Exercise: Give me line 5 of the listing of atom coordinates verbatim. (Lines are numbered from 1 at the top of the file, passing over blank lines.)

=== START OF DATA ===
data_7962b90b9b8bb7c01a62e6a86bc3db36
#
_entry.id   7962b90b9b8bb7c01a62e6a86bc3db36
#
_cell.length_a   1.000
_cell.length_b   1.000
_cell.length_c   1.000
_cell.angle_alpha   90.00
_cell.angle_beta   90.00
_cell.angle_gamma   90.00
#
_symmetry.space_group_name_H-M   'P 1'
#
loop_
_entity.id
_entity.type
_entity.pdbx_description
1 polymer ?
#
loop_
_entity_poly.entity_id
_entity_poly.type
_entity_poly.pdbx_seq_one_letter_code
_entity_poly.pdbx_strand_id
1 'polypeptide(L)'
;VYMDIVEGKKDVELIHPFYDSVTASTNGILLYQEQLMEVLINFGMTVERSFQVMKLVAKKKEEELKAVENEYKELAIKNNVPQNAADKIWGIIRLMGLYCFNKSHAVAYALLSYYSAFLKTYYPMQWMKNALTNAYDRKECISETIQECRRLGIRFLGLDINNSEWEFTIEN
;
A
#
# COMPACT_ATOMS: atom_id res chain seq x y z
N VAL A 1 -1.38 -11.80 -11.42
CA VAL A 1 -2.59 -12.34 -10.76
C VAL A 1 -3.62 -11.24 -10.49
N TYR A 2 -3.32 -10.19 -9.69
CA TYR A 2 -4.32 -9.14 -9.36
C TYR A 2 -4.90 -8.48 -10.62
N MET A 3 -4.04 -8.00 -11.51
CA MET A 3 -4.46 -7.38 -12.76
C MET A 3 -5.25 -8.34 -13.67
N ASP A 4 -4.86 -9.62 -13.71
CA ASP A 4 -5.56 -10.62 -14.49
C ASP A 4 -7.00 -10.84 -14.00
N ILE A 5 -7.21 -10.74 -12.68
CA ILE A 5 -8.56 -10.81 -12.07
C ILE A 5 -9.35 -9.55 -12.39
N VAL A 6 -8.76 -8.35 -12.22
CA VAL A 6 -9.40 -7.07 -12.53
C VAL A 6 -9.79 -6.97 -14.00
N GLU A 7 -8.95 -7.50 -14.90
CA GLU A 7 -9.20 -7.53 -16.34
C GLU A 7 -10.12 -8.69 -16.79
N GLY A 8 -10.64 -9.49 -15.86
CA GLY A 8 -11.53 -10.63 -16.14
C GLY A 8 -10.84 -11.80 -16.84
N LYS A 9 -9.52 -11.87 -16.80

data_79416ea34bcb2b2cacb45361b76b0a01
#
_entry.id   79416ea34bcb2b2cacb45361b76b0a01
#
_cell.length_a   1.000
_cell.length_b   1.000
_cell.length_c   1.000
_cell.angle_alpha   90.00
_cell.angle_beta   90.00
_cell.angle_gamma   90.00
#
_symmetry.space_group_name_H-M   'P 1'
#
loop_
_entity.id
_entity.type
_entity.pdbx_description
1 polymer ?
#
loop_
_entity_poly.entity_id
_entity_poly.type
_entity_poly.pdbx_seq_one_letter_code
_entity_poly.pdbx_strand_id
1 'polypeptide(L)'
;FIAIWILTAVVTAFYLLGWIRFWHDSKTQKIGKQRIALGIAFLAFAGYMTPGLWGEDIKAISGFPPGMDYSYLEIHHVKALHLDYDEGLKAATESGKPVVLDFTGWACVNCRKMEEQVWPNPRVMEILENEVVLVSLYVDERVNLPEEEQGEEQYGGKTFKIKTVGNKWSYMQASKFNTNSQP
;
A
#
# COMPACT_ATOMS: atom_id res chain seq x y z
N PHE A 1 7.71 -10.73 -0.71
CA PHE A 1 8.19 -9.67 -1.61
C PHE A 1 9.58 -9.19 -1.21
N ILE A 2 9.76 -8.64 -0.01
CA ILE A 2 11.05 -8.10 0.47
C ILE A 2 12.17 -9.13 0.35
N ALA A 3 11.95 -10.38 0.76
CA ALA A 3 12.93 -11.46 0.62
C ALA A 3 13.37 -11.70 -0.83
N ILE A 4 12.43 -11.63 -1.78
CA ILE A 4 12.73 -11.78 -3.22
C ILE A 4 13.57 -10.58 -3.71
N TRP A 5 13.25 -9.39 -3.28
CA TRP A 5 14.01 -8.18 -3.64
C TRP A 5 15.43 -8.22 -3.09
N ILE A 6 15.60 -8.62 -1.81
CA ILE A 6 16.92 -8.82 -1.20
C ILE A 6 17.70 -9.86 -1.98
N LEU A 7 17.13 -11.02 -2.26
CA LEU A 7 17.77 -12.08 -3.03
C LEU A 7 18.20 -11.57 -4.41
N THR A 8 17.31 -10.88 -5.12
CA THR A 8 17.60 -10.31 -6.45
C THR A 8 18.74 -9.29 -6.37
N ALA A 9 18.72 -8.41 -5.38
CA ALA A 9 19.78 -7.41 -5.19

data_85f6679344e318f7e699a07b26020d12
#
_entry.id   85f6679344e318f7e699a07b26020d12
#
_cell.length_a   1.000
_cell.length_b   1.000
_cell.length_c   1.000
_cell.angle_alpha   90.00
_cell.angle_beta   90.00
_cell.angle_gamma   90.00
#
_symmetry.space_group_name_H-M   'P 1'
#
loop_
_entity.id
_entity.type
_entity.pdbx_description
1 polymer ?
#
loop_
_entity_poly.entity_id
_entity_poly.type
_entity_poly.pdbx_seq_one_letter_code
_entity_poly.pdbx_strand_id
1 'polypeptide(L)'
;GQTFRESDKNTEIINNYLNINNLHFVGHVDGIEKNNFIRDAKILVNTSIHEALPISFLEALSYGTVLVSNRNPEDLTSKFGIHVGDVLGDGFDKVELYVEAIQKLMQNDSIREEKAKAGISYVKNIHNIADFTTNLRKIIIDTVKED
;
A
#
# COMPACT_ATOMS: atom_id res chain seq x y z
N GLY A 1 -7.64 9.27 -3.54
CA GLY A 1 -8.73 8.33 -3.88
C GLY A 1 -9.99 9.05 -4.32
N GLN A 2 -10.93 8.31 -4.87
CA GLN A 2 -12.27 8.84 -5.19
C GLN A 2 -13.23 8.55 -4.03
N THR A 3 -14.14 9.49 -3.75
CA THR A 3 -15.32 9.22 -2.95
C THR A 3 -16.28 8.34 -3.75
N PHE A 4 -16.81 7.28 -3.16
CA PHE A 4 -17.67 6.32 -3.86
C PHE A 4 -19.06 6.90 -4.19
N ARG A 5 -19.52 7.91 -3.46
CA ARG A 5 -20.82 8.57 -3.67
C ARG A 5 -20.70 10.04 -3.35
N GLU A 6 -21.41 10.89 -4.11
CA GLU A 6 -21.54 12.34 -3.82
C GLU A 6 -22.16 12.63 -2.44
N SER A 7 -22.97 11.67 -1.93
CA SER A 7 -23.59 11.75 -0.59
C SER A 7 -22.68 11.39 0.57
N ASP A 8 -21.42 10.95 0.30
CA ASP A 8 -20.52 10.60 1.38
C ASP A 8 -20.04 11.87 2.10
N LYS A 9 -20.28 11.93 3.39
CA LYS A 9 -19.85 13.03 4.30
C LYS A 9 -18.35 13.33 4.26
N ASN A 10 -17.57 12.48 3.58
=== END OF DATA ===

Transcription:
_cell.length_a   1.000